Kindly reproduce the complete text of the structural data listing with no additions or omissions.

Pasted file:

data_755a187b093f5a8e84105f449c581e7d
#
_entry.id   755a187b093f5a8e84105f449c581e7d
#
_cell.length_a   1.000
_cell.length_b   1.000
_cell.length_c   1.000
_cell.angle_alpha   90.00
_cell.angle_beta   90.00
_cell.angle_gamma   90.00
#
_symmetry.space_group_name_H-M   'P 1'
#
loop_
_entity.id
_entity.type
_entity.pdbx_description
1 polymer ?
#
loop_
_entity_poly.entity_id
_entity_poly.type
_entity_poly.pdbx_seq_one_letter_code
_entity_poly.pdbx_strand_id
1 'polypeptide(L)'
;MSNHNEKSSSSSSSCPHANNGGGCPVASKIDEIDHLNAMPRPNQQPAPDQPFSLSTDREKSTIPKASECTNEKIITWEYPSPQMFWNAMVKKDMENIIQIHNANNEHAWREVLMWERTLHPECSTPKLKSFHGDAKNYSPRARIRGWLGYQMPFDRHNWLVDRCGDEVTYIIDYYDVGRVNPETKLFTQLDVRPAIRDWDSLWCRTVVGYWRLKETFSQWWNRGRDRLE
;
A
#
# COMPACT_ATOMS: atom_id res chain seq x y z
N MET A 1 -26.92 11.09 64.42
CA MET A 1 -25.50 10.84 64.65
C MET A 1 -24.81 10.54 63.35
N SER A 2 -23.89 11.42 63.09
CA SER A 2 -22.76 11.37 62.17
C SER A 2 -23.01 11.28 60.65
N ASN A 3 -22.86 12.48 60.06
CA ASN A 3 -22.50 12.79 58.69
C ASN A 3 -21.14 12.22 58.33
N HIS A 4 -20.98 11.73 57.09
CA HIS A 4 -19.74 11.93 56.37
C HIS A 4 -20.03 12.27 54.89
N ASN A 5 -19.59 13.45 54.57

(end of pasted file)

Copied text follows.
data_755a187b093f5a8e84105f449c581e7d
#
_entry.id   755a187b093f5a8e84105f449c581e7d
#
_cell.length_a   1.000
_cell.length_b   1.000
_cell.length_c   1.000
_cell.angle_alpha   90.00
_cell.angle_beta   90.00
_cell.angle_gamma   90.00
#
_symmetry.space_group_name_H-M   'P 1'
#
loop_
_entity.id
_entity.type
_entity.pdbx_description
1 polymer ?
#
loop_
_entity_poly.entity_id
_entity_poly.type
_entity_poly.pdbx_seq_one_letter_code
_entity_poly.pdbx_strand_id
1 'polypeptide(L)'
;MSNHNEKSSSSSSSCPHANNGGGCPVASKIDEIDHLNAMPRPNQQPAPDQPFSLSTDREKSTIPKASECTNEKIITWEYPSPQMFWNAMVKKDMENIIQIHNANNEHAWREVLMWERTLHPECSTPKLKSFHGDAKNYSPRARIRGWLGYQMPFDRHNWLVDRCGDEVTYIIDYYDVGRVNPETKLFTQLDVRPAIRDWDSLWCRTVVGYWRLKETFSQWWNRGRDRLE
;
A
#
# COMPACT_ATOMS: atom_id res chain seq x y z
N MET A 1 -26.92 11.09 64.42
CA MET A 1 -25.50 10.84 64.65
C MET A 1 -24.81 10.54 63.35
N SER A 2 -23.89 11.42 63.09
CA SER A 2 -22.76 11.37 62.17
C SER A 2 -23.01 11.28 60.65
N ASN A 3 -22.86 12.48 60.06
CA ASN A 3 -22.50 12.79 58.69
C ASN A 3 -21.14 12.22 58.33
N HIS A 4 -20.98 11.73 57.09
CA HIS A 4 -19.74 11.93 56.37
C HIS A 4 -20.03 12.27 54.89
N ASN A 5 -19.59 13.45 54.57